A House Under-Represented, Not a House Divided: The Bizarre Outcome of the 2019 Election
Canada’s new House of Commons makes the country look far more divided than it really is. That, unfortunately, pushes both politicians and media to talk about regional alienation. The better conversation is better electoral representation.
Nationally, our “first past the post” (FPTP) voting system produced 34 more seats for the Liberals than for the Conservatives, despite the Conservatives getting 1.5% more votes than the Liberals. The bizarre outcomes exist across the country.
By comparison, a proportional representation election would have produced about 116 Liberals, 117 Conservatives, 57 New Democrats, 22 Greens, and 26 Bloc MPs, as compared with the FPTP outcome of 156 Liberals, 122 Conservatives, 24 New Democrats, 3 Greens and 32 Bloc Quebecois.
The voting system robbed NDP and Green voters of fair representation. New Democrats cast 16% of the votes, but elected only 7% of the MPs. Worse, Green Party voters cast 6% of the votes but elected only three MPs.
No wonder Canadian voters often feel conflicted and alienated. Here’s a memo to the pundits and the politicians: It’s the system, stupid.
In the four western provinces, the Conservatives scored about 53% of the votes, yet elected about 68% of the MPs.
In Quebec, Bloc voters cast about 33% of the votes, and elected about 41% of the MPs. Quebec Liberal voters cast about 34% of the votes, but elected about 45% of the MPs. Conservative voters cast about 16% of the votes, but elected only 13% of Quebec’s MPs. Worse, NDP voters cast about 11% of the votes, but elected only one MP. Green voters cast about 4% of the votes, but elected no one.
Proportional results in the Atlantic provinces would have produced 9 Conservative MPs instead of 4. To represent the voters’ intentions, the 32 MPs from those four provinces should have included five New Democrats rather than one, and four Green MPs rather than one.
Proportionally, Ontario voters should have elected 24 New Democrats, not 13; and 11 Green MPs rather than none.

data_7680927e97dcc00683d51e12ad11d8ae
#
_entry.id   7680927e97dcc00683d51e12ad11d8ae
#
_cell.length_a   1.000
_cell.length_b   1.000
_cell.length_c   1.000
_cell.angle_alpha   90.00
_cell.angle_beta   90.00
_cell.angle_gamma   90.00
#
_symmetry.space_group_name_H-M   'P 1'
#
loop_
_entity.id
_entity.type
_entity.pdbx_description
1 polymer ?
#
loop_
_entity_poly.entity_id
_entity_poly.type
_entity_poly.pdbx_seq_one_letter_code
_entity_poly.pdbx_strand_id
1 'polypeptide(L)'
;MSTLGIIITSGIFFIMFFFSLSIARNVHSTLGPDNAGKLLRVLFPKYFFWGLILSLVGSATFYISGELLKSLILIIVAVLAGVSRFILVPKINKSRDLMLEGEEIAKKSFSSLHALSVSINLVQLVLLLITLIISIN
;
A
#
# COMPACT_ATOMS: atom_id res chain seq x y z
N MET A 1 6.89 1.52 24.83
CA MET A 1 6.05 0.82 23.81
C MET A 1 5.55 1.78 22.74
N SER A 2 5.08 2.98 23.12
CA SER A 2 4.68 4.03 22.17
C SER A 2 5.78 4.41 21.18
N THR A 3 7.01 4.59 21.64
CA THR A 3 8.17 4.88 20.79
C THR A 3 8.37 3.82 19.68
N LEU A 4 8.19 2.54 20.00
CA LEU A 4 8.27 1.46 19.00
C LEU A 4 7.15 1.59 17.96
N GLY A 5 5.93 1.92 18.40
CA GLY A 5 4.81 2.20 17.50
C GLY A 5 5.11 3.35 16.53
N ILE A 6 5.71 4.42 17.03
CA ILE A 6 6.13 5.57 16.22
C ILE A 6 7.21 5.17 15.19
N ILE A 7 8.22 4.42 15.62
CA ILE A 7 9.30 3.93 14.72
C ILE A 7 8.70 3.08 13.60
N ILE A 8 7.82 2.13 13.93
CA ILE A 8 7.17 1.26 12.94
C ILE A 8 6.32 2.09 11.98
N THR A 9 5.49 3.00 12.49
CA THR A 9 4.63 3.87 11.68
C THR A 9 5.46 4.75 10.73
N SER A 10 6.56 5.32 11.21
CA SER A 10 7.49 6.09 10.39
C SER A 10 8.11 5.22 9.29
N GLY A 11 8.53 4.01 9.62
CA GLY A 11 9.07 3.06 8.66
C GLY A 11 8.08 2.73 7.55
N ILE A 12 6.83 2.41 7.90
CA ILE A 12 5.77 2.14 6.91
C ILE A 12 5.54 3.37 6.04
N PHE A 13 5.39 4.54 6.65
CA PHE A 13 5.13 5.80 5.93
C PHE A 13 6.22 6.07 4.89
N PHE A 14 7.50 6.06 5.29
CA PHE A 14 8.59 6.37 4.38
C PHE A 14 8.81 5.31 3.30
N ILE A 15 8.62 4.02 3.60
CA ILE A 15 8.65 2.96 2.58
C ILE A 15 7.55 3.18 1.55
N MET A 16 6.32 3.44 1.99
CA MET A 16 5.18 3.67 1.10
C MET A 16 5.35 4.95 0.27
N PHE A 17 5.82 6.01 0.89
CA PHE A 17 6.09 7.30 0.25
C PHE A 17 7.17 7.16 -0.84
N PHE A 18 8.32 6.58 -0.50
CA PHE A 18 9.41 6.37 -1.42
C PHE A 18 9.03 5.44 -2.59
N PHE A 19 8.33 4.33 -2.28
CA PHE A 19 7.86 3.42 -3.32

The current voting system consistently skews results in favour of larger parties, and exacerbates differences between the various regions of Canada. It is not very democratic and not very efficient.
Here in Kootenay-Columbia, the results are also skewed. The winner, Rob Morrison, won the riding with 45% of the votes. He now has the obligation to represent us all, including the 55% who did not vote for him. This is very difficult, for both policy and ideological reasons. It also essentially throws out the votes of the 55% who did not vote for the winner. Check out Elections Canada’s numbers to see the voting results:
• Green Party – Abra Brynne: 5,998 (9.0 %)
• Liberal – Robin Goldsbury: 6,033 (9.1%)
• Animal Protection Party – Trev Miller: 336 (0.5 % )
• Conservative – Rob Morrison: 29,893 (45.1 %)
• New Democratic Party – Wayne Stetski: 22,707(34.2 %)
• People’s Party – Rick Stewart: 1,360 (2.1 %)
Joyce Green is a member of Fair Vote Canada, a cross-partisan national citizens’ campaign representing 80,000 Canadians advocating for voting system reform. FVC promotes the introduction of an element of proportional representation in elections at all levels of government.
An Open Letter To Mayor and Council of the City of Kimberley;
Re: Kimberley Riverside Campground being offered for sale by the City of Kimberley.
As patrons of this campground, we have heard rumors and have now received confirmation that the campground is to be placed on the market for sale. To say the least, we are shocked and concerned.
We discovered this gem of a campground, after our re-location from Manitoba 5 years ago and it has become our happy place. This past year we had the opportunity to be campground hosts and enjoyed meeting lots of people that share our love for this campground. We met families and others that have been coming to Kimberley Riverside Campground for 17 plus years. Many of the children have grown up spending their summers here, year after year. The campground is a very busy place in the summer.
I can’t say enough about the staff. They are top notch and go out of their way to make sure everyone’s Kimberley camping experience is first rate. I look at the Kimberley Riverside Campground and its staff as great ambassadors for the City of Kimberley, not as an asset with dollar signs attached.
The campground as I understand it is quite viable, it provides in excess of $100,000 a year into the coffers of the City of Kimberley. It hires and creates local employment for 15 people each year. The campground provides a competitively priced accommodation for visitors who in turn support Kimberley businesses and the tourism industry.
As a previous municipal councilor, I understand the delicate balance to keep taxes down, renew infrastructure, offset operational costs and meet the expectations of the electorate. Disposal of capital assets may look good in the short term, but as to the long-term effects no one can foresee.
In closing I would like to urge you as Mayor and Council, prior to signing off on any sale agreement, think about what this campground means to Kimberley and the visitors that frequent it. Is it possible to negotiate and mitigate some of the impact on those of us who have enjoyed the Kimberley Riverside Campground for so many years and those that may lose employment? What would be the impact be on tourism and local businesses?
One final thought. Apparently, during the last election, the question of selling the campground was posed to some of you and the answer was “No”.